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Fletcher

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About Fletcher

  • Rank
    Cool Cruiser

About Me

  • Location
    UK
  • Interests
    travel to far-flung places
  • Favorite Cruise Line(s)
    Seabourn
  • Favorite Cruise Destination Or Port of Call
    South Pacific

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1,165 profile views
  1. Rome is my favourite city, along with Venice and possibly Seville. Rome poses a problem since it lacks any really great hotels. It is also a problem of location. I think Rome divides into those people who want to see the Vatican and its treasures, and maybe do some shopping, and those who want to see the major classical sites such as the Forum and the Colosseum. Personally, I really only want to see the Ancient Roman sites and I also like the restaurants and trattoria of the Trastevere area. I have stayed a few times at the Hassler but it's the wrong location for me. On my last trip I had a suite with a balcony at Hotel Forty-Seven which had a fab location (5 mins walk from the Forum) but had minor issues as a hotel. The hotel with the best view, bar none, is Palazzo Manfredi but getting a room there can be tricky. I tend to avoid the US chains and that big Hilton up on the hill has never appealed. My photo is from the restaurant at the Palazzo Manfredi - see what I mean about the view?
  2. Unless you shell out for a suite with a guaranteed canal view, most hotels (such as the Gritti) will give you a shoebox for a room. Better in my view to escape the rip-off of the major US chains to a place like Ca'Sagredo with a front-facing suite. However, among the chain hotels the St Regis might currently be the best bet since it's undergone a total refurb. The Danieli is basically for big tour groups. For those with serious money, the best hotel in the city is probably the Aman Venice but even there you need to book a top level suite to get the full benefit of the setting.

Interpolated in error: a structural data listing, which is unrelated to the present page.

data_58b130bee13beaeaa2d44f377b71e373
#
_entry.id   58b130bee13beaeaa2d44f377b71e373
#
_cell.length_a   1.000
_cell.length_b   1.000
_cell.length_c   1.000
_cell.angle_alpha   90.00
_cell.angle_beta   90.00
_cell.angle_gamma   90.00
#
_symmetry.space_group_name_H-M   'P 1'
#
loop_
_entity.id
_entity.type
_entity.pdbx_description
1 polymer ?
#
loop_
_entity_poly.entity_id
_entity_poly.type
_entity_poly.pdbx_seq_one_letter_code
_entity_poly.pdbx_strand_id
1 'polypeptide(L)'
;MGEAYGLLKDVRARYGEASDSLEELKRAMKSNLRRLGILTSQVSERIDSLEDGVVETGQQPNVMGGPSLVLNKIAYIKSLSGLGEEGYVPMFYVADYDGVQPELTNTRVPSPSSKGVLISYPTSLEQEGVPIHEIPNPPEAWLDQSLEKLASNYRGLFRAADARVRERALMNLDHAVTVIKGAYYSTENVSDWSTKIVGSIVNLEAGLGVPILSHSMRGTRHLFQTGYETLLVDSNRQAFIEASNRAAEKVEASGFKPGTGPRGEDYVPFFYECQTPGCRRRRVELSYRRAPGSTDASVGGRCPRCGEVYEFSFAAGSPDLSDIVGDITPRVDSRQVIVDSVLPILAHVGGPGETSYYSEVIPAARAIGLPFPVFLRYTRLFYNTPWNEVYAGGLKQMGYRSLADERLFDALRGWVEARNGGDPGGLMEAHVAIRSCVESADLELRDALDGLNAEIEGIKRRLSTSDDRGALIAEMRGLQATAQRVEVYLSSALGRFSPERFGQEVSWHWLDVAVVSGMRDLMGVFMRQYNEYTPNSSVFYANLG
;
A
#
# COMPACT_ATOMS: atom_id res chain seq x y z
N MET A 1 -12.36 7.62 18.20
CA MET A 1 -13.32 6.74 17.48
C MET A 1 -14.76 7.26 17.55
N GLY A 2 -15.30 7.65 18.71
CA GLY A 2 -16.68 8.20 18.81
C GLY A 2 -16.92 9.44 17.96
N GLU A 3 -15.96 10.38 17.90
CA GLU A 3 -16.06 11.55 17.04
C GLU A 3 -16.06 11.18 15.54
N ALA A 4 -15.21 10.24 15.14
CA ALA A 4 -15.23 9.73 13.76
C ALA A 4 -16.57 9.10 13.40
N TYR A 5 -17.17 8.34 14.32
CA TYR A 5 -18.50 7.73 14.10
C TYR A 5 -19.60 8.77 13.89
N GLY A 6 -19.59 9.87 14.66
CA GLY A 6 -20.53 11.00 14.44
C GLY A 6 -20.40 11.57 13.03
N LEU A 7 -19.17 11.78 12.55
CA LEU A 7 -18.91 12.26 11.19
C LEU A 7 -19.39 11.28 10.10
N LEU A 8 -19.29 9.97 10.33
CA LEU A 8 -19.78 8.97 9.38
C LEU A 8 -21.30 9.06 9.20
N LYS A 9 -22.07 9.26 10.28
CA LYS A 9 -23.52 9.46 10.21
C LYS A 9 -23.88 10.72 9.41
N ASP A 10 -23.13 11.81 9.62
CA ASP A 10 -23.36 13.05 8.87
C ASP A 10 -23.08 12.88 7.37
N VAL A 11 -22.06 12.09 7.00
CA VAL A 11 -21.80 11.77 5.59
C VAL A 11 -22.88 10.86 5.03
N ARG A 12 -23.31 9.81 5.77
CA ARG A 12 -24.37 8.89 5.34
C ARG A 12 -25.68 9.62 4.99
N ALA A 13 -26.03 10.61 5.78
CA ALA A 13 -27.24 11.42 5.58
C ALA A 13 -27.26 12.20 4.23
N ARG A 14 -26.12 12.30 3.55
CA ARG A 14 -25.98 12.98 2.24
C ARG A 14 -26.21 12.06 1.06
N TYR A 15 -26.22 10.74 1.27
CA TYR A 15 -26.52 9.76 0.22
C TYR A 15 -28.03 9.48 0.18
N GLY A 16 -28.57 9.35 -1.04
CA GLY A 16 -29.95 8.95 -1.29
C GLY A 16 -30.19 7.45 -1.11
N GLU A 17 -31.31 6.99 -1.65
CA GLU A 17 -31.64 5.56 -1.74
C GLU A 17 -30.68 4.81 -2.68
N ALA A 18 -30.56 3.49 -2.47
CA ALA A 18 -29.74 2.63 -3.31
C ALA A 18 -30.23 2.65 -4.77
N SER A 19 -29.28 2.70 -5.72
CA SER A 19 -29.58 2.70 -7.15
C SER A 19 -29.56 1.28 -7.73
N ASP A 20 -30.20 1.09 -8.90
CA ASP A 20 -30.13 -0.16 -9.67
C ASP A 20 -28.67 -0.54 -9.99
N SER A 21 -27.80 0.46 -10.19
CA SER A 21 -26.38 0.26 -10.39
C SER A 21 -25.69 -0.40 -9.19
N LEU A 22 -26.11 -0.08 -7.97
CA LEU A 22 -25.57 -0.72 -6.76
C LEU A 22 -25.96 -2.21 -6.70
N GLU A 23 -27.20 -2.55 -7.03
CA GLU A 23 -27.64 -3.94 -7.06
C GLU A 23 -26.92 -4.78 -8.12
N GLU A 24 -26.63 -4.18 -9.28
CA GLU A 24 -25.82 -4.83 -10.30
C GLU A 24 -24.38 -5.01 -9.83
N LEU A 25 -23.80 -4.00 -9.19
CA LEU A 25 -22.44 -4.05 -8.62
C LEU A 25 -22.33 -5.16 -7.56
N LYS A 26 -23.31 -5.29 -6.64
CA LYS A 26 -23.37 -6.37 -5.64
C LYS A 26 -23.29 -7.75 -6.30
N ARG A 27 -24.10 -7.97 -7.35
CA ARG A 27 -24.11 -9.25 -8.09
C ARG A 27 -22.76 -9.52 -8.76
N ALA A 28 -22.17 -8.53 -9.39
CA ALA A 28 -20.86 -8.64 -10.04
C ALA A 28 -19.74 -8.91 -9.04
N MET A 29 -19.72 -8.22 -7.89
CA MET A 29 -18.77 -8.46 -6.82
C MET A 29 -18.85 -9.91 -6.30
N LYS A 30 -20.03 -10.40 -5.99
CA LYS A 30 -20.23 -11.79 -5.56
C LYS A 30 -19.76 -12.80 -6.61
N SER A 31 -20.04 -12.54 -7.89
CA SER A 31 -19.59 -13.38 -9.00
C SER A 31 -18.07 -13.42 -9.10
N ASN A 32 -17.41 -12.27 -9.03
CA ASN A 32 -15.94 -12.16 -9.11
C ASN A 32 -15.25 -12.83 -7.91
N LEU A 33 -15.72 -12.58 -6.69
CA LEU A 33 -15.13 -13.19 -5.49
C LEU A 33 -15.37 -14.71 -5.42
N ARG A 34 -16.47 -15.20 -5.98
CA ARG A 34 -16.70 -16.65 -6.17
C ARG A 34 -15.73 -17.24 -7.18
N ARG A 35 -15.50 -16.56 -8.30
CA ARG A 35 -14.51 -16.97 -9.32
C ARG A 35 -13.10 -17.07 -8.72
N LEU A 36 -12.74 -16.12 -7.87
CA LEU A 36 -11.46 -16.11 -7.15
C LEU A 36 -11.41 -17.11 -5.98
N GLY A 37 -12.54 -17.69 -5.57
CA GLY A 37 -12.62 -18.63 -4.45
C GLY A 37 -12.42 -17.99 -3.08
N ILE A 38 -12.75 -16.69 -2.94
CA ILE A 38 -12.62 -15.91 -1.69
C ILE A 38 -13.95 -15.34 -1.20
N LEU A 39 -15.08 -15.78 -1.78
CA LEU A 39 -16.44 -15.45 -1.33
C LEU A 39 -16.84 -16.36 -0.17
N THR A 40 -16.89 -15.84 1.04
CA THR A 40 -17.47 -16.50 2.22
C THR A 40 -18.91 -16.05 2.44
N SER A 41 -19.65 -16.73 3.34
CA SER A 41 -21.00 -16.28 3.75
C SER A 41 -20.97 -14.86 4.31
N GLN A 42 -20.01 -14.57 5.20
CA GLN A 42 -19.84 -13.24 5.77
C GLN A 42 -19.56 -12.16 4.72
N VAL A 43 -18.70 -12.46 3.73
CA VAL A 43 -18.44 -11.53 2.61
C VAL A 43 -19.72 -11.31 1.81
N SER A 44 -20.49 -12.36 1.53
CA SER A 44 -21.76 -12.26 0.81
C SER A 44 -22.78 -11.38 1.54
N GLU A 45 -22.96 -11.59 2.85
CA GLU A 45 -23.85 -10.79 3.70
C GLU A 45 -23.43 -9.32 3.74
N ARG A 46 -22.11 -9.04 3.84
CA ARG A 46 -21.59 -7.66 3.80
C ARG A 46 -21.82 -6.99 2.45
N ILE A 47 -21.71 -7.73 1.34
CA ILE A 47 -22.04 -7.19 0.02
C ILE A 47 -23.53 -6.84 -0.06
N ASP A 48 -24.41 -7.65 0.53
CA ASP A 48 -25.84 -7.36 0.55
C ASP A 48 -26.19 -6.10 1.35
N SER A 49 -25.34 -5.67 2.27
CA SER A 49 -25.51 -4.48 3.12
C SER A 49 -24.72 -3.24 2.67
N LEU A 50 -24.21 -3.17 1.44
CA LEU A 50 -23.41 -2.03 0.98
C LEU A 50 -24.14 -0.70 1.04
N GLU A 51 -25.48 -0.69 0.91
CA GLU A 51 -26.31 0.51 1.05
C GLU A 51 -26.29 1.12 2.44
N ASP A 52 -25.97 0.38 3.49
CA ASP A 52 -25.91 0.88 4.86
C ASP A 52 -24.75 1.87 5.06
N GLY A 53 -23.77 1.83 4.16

3. Ah . . . the Orion - the best expedition ship we've ever been on. Our Captain often talked about that Ross Sea trip - he actually dreaded it, days of heaving ocean and many times they failed to land any passengers anywhere, so you were lucky rojaan. It is a tempting itinerary, especially Macquarie which has a lot in common I think with South Georgia. The Orion has been part of National Geographic's fleet for several years.
  4. I think the chances of big ships like NCL or Princess getting to French Polynesia (or any other island group) any time soon are less than zilch. Big ships are plague ships. Smaller ships like the PG, which is based in Tahiti, and also the wider Ponant fleet (which owns PG) stand a very good chance of operating soon. My personal preference would be aboard Silversea's Silver Explorer starting in Santiago, ending in Osaka and stopping off at most places in between!
  5. Thru the roof. Over the top. Under the radar.
  6. There's doubt about the Meridien on Bora Bora - there are reports of permanent closure but also suggestions that the resort may close for 2-3 years for a total re-design. I'm sure the IC at Moorea won't be an isolated case.
  7. Mostly I've been gardening, the last two days clipping my box hedges.
  8. Yep, heading down to Antarctica and South Georgia . . .
  9. Just sat down for breakfast in the Colonnade, Christmas Day 2017 aboard the Quest.
  10. Well, the refurb looks like a huge, long overdue improvement. So glad to see that awful decor has finally been banished. However, the majority of the cabins are just so cramped (or quirky) that you have to shell out (as we did) for one of the four executive suites. They have relatively lots of space plus a shared balcony. The layout of the ship is also very hard to live with. I agree the Serenissima has some tempting itineraries . . there is one next March in the Caribbean that spends two days in Haiti/Cap Haitien in order to visit Sans Souci and La Citadelle. Now that's my sort of cruise.